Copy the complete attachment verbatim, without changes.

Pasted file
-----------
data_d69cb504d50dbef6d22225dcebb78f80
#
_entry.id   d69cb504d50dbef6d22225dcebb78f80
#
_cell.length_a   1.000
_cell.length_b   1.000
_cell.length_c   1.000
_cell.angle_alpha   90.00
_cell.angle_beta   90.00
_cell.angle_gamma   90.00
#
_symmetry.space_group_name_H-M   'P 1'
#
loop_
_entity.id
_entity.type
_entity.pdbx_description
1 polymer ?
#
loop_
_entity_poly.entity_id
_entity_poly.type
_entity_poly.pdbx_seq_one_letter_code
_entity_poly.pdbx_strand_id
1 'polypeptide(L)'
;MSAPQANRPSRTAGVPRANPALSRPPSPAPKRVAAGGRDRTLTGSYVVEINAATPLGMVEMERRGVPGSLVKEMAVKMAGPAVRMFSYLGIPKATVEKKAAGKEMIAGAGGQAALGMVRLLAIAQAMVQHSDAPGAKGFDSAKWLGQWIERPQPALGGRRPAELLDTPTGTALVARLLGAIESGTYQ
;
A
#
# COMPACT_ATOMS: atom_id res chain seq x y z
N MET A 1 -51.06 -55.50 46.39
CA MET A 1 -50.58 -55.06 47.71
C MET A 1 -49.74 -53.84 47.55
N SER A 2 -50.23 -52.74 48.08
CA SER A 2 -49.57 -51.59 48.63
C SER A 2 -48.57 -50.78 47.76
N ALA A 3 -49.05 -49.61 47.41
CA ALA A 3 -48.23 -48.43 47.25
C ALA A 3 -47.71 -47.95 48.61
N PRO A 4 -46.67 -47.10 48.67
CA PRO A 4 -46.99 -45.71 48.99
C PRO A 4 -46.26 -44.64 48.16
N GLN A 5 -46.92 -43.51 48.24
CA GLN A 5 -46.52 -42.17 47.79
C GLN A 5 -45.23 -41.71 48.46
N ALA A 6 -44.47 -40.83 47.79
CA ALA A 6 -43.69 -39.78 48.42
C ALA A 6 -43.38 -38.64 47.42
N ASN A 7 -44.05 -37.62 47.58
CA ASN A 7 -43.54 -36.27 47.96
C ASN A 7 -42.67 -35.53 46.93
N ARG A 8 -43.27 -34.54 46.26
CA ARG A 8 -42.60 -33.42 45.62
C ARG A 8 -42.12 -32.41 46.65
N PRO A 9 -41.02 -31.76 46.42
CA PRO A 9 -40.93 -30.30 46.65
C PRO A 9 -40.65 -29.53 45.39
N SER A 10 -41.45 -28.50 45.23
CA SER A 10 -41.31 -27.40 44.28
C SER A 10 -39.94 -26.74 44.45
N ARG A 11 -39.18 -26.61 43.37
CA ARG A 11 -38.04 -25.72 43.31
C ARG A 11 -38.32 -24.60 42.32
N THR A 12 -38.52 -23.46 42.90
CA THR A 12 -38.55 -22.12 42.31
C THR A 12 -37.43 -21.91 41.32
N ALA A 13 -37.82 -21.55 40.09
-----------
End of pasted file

data_d69cb504d50dbef6d22225dcebb78f80
#
_entry.id   d69cb504d50dbef6d22225dcebb78f80
#
_cell.length_a   1.000
_cell.length_b   1.000
_cell.length_c   1.000
_cell.angle_alpha   90.00
_cell.angle_beta   90.00
_cell.angle_gamma   90.00
#
_symmetry.space_group_name_H-M   'P 1'
#
loop_
_entity.id
_entity.type
_entity.pdbx_description
1 polymer ?
#
loop_
_entity_poly.entity_id
_entity_poly.type
_entity_poly.pdbx_seq_one_letter_code
_entity_poly.pdbx_strand_id
1 'polypeptide(L)'
;MSAPQANRPSRTAGVPRANPALSRPPSPAPKRVAAGGRDRTLTGSYVVEINAATPLGMVEMERRGVPGSLVKEMAVKMAGPAVRMFSYLGIPKATVEKKAAGKEMIAGAGGQAALGMVRLLAIAQAMVQHSDAPGAKGFDSAKWLGQWIERPQPALGGRRPAELLDTPTGTALVARLLGAIESGTYQ
;
A
#
# COMPACT_ATOMS: atom_id res chain seq x y z
N MET A 1 -51.06 -55.50 46.39
CA MET A 1 -50.58 -55.06 47.71
C MET A 1 -49.74 -53.84 47.55
N SER A 2 -50.23 -52.74 48.08
CA SER A 2 -49.57 -51.59 48.63
C SER A 2 -48.57 -50.78 47.76
N ALA A 3 -49.05 -49.61 47.41
CA ALA A 3 -48.23 -48.43 47.25
C ALA A 3 -47.71 -47.95 48.61
N PRO A 4 -46.67 -47.10 48.67
CA PRO A 4 -46.99 -45.71 48.99
C PRO A 4 -46.26 -44.64 48.16
N GLN A 5 -46.92 -43.51 48.24
CA GLN A 5 -46.52 -42.17 47.79
C GLN A 5 -45.23 -41.71 48.46
N ALA A 6 -44.47 -40.83 47.79
CA ALA A 6 -43.69 -39.78 48.42
C ALA A 6 -43.38 -38.64 47.42
N ASN A 7 -44.05 -37.62 47.58
CA ASN A 7 -43.54 -36.27 47.96
C ASN A 7 -42.67 -35.53 46.93
N ARG A 8 -43.27 -34.54 46.26
CA ARG A 8 -42.60 -33.42 45.62
C ARG A 8 -42.12 -32.41 46.65
N PRO A 9 -41.02 -31.76 46.42
CA PRO A 9 -40.93 -30.30 46.65
C PRO A 9 -40.65 -29.53 45.39
N SER A 10 -41.45 -28.50 45.23
CA SER A 10 -41.31 -27.40 44.28
C SER A 10 -39.94 -26.74 44.45
N ARG A 11 -39.18 -26.61 43.37
CA ARG A 11 -38.04 -25.72 43.31
C ARG A 11 -38.32 -24.60 42.32
N THR A 12 -38.52 -23.46 42.90
CA THR A 12 -38.55 -22.12 42.31
C THR A 12 -37.43 -21.91 41.32
N ALA A 13 -37.82 -21.55 40.09